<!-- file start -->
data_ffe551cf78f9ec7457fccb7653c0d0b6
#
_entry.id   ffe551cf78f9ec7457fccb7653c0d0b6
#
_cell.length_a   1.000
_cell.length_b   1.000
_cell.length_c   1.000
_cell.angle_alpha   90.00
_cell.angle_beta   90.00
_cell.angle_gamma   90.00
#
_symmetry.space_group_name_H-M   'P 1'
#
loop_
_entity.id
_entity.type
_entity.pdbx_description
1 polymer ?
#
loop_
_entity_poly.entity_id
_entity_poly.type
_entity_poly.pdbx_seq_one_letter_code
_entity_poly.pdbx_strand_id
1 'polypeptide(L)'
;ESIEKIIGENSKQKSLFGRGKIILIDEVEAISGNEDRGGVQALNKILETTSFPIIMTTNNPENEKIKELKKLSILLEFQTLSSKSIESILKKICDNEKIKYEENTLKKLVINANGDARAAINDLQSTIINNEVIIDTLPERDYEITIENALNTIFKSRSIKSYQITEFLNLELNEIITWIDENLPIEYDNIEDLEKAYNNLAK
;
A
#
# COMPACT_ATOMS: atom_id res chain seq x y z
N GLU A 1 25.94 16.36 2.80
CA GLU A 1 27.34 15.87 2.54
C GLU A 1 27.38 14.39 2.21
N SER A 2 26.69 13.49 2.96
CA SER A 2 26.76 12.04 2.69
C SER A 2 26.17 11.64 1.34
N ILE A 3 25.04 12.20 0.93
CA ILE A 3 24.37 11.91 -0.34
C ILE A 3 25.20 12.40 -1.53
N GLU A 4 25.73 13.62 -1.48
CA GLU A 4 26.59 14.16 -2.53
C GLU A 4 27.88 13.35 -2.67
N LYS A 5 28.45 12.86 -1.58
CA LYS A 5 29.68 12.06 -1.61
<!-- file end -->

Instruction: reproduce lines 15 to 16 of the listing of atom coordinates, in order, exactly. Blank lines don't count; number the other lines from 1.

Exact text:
_entity.id
_entity.type